More than twelve years after its return on the Czech market, the port of Trieste is aiming to strengthen its position as a container port in Czech Republic and, specifically, in Bohemia. What are the outlooks and issues of this logistical challenge?

Almost a historical event. On July 17, 2008, the first direct freight line train arrived from Trieste to Losovice, a small town located in the northwestern part of Bohemia. Ninety years after the dissolution of the Austro-Hungarian Empire, the Julian city found again its place in the transport of industrial goods to and from Bohemia. At first, the route was served once a week and the most optimistic forecasts were mentioning a progressive increase of up to five weekly connections. Due to the economic crisis and the drastic drop in road transport prices, the Bohemia Express linking Losovice and Trieste eventually ceased its service only a few years after its inauguration.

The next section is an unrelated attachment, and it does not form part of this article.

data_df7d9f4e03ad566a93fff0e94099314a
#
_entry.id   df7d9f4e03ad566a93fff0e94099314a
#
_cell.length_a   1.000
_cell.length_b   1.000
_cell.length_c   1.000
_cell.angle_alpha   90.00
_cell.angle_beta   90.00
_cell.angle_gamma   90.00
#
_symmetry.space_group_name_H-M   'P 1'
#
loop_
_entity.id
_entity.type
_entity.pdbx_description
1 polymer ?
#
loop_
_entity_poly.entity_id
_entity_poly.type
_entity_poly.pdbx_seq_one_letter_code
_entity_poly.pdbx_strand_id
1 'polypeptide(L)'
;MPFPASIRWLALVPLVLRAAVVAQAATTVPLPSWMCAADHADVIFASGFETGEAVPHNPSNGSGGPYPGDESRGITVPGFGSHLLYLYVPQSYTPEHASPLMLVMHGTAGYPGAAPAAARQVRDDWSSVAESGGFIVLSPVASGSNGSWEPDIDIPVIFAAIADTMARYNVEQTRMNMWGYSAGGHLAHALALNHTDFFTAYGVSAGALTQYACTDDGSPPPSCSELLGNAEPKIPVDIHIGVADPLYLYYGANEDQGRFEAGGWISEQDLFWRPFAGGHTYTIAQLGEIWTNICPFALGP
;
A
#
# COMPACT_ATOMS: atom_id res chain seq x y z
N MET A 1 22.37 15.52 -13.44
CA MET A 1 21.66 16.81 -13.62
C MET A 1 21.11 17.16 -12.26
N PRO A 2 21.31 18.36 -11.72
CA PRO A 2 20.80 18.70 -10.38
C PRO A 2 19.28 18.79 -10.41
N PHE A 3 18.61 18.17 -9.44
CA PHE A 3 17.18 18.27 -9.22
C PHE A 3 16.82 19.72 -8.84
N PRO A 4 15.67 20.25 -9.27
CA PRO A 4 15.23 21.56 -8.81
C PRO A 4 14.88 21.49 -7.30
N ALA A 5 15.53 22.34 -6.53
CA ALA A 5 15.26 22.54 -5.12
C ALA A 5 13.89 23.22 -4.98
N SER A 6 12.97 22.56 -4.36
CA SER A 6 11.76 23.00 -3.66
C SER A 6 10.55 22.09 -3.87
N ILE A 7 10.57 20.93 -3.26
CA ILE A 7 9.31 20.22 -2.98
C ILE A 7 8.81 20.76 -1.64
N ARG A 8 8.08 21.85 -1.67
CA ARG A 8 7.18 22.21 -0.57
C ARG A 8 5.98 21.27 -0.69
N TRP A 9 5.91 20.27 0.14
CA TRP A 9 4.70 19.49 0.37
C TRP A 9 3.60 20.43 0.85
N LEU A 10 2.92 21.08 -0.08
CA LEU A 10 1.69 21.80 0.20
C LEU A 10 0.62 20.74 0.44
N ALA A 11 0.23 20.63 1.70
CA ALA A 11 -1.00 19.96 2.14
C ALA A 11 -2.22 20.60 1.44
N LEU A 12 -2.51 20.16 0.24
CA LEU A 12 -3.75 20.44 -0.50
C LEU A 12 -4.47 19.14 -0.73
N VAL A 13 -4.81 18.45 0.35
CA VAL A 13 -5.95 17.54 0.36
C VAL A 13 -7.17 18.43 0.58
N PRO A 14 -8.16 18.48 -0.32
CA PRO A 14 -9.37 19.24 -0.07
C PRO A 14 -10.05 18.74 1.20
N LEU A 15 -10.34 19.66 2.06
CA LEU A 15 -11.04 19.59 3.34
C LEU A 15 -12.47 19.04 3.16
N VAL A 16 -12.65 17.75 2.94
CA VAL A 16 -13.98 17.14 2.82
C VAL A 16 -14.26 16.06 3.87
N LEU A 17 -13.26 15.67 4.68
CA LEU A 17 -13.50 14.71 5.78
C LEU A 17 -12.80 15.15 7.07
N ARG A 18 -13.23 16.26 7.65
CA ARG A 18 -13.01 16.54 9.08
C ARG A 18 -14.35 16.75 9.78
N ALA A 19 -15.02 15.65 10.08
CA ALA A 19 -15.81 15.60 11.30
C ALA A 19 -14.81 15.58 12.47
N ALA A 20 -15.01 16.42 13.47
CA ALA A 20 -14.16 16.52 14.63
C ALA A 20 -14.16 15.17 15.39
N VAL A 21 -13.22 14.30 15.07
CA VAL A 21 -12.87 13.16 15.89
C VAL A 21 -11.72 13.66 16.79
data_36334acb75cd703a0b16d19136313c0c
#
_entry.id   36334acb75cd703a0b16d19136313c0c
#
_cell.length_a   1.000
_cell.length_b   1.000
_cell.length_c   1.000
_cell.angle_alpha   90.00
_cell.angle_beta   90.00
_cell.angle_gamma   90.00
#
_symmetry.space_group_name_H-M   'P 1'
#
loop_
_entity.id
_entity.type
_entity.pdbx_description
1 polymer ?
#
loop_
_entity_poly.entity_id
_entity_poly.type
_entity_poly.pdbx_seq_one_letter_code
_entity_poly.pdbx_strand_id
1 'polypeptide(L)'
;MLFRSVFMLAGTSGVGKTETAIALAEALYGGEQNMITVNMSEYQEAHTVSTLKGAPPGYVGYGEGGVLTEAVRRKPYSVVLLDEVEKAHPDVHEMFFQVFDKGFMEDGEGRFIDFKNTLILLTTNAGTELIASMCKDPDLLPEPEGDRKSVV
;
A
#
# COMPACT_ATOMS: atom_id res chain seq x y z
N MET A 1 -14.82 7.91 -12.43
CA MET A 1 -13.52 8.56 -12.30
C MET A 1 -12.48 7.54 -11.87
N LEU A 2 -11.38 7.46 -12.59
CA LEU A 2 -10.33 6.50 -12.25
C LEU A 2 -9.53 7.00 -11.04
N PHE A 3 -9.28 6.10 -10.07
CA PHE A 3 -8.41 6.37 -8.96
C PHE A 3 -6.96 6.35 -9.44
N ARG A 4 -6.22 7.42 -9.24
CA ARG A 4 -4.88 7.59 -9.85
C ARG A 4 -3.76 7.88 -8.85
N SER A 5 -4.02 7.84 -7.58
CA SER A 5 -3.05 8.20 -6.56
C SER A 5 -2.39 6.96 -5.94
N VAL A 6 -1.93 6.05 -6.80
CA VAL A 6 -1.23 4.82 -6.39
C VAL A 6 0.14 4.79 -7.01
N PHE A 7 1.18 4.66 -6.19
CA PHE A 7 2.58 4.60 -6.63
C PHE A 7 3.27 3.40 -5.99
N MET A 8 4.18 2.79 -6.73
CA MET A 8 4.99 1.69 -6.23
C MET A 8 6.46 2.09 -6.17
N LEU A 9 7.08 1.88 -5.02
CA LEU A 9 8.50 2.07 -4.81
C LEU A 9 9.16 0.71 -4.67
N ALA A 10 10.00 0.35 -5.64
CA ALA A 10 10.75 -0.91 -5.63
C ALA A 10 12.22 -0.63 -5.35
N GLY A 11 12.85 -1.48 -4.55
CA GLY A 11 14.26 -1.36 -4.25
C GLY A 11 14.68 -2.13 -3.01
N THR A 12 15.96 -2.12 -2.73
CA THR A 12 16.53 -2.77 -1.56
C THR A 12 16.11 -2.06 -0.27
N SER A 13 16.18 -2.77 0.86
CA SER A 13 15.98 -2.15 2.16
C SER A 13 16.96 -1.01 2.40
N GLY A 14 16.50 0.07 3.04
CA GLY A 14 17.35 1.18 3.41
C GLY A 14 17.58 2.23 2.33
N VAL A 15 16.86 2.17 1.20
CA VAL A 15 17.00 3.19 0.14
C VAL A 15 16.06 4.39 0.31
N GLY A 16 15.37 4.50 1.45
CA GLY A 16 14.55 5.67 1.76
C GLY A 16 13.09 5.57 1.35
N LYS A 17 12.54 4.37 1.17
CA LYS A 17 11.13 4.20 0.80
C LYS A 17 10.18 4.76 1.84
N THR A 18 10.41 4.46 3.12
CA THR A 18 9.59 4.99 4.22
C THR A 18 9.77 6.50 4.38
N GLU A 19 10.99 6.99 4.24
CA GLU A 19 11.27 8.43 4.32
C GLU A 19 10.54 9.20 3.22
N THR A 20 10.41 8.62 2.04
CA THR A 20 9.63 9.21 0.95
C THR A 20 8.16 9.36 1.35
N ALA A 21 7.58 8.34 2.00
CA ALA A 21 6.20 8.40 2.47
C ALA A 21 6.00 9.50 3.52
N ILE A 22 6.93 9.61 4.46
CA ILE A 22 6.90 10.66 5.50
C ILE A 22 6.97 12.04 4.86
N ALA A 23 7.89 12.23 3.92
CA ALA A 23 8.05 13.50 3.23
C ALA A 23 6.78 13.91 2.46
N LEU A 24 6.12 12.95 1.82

Twelve years of development

Many Triestines often recall the former common inclusion in the Austro-Hungarian Empire, when their city became a thriving metropolitan center (assuming thereafter a more outlying role within the Italian state) and did not get discouraged by the numerous boundaries and barriers that have come between their city and Prague over the last century. On the other hand, there is no lack of ambition: the port of Trieste, along with other Northern Atlantic ports, would like to become one of the main ports of arrival of the new Chinese Silk Road. “The ships coming from Far East could save up to 3-5 days of sailing in reaching the heart of Europe via Trieste, compared to the North European ports”, informs the Port Authority, underlining the main competitive advantage of their own port. Not even the competition of the Athenian port of Piraeus, seen from the Lloyd Tower, seems to be worrisome as it is considered too out of the way from the central European markets.